KAMLOOPS, B.C. — A science project dreamed up by a group of students in central British Columbia that exploded on a rocket launching pad almost two months ago is on hold again.
An unmanned SpaceX rocket was supposed to blast off before sunrise Tuesday but the countdown was halted with just one minute remaining.
No reason was immediately given for the aborted launch. The soonest SpaceX can try again to send the rocket to the International Space Station is Friday.
Four boys from McGowan Park Elementary School in Kamloops, B.C., had won a contest to have their experiment join 17 other student projects from across North American on a trip to the orbiting station.
But the amateur experiments — along with a payload of supplies destined for the space station — were destroyed on Oct. 28 when a NASA-contracted rocket exploded in a spectacular fireball in eastern Virginia.
If and when the Kamloops students’ experiment gets to the station, it will examine how the zero-gravity environment of space affects the growth of crystals.
The students prepared silicon tubes containing solutions that, when mixed, cause crystals to form. On the space station, astronauts would remove small clips keeping the solutions apart. When the tubes returned, the students would analyze the crystals and compare them to crystals grown on Earth.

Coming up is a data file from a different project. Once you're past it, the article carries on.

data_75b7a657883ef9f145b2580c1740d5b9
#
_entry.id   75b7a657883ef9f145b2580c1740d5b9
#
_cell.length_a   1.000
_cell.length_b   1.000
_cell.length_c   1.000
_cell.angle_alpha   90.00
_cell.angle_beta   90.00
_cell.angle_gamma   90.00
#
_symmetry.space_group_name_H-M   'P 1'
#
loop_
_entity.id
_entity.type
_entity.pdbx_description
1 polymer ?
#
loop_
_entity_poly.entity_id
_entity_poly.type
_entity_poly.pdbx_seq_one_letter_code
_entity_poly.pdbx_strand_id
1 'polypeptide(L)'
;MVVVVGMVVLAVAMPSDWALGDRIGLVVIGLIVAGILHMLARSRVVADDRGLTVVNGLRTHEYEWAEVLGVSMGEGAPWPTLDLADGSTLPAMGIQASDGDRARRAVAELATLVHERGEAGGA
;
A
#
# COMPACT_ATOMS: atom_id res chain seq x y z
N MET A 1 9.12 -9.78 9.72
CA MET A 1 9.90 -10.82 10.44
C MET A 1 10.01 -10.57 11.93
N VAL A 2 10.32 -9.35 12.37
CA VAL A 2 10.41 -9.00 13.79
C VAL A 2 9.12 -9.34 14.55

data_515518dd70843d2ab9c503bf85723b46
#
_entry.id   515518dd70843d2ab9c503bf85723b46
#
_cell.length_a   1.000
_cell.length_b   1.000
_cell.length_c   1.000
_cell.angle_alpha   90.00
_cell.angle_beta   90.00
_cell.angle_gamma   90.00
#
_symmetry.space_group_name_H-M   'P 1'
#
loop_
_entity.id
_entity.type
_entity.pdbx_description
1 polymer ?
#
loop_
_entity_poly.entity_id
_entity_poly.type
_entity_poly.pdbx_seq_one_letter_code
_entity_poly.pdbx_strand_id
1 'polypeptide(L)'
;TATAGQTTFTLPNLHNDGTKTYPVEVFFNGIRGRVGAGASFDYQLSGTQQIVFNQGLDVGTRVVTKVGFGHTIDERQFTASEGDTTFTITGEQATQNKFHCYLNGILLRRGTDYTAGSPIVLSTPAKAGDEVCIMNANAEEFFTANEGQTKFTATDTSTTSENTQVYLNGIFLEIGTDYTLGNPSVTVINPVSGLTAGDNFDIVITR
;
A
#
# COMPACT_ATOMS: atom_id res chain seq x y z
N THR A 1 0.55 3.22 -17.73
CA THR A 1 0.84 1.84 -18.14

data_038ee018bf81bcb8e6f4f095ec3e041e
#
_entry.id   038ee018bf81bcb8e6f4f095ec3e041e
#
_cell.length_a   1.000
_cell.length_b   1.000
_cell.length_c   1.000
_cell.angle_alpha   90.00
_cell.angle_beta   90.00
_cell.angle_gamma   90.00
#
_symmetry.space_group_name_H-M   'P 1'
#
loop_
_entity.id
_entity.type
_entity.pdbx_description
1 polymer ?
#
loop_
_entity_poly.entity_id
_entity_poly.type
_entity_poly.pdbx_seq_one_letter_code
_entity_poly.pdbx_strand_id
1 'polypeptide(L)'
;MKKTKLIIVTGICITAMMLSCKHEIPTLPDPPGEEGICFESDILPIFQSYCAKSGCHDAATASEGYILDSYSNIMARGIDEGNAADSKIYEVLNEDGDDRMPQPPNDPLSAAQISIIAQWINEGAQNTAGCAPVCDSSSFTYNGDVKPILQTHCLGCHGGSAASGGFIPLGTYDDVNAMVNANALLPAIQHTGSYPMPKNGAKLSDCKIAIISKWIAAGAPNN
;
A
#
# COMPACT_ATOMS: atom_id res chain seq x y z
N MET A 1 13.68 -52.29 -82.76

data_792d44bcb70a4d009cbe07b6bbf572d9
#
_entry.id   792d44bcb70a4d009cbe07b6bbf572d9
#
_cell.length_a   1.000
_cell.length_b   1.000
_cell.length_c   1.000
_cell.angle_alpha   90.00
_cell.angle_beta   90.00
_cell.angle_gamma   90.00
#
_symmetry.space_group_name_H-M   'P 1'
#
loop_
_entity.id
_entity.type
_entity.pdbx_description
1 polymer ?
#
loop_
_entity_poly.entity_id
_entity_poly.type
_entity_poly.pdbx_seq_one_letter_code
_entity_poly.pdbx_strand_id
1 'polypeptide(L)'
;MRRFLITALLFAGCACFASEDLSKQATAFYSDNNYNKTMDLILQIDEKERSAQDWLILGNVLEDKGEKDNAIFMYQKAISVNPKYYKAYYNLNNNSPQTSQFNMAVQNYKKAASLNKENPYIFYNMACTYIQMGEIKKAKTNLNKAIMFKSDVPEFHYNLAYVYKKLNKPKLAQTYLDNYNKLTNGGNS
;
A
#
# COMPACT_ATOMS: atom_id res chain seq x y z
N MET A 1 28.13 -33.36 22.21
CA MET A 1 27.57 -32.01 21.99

The projects are part of the Student Spaceflight Experiments Program, which is run by the Arthur C. Clarke Institute for Space Education.
Thanks for Reading!
Energeticcity.ca is the voice of the Peace, bringing issues that matter to the forefront with independent journalism. Our job is to share the unique values of the Peace region with the rest of B.C. and make sure those in power hear us. From your kids’ lemonade stand to natural resource projects, we cover it–but we need your support.
Give $10 a month to Energeticcity.ca today and be the reason we can cover the next story.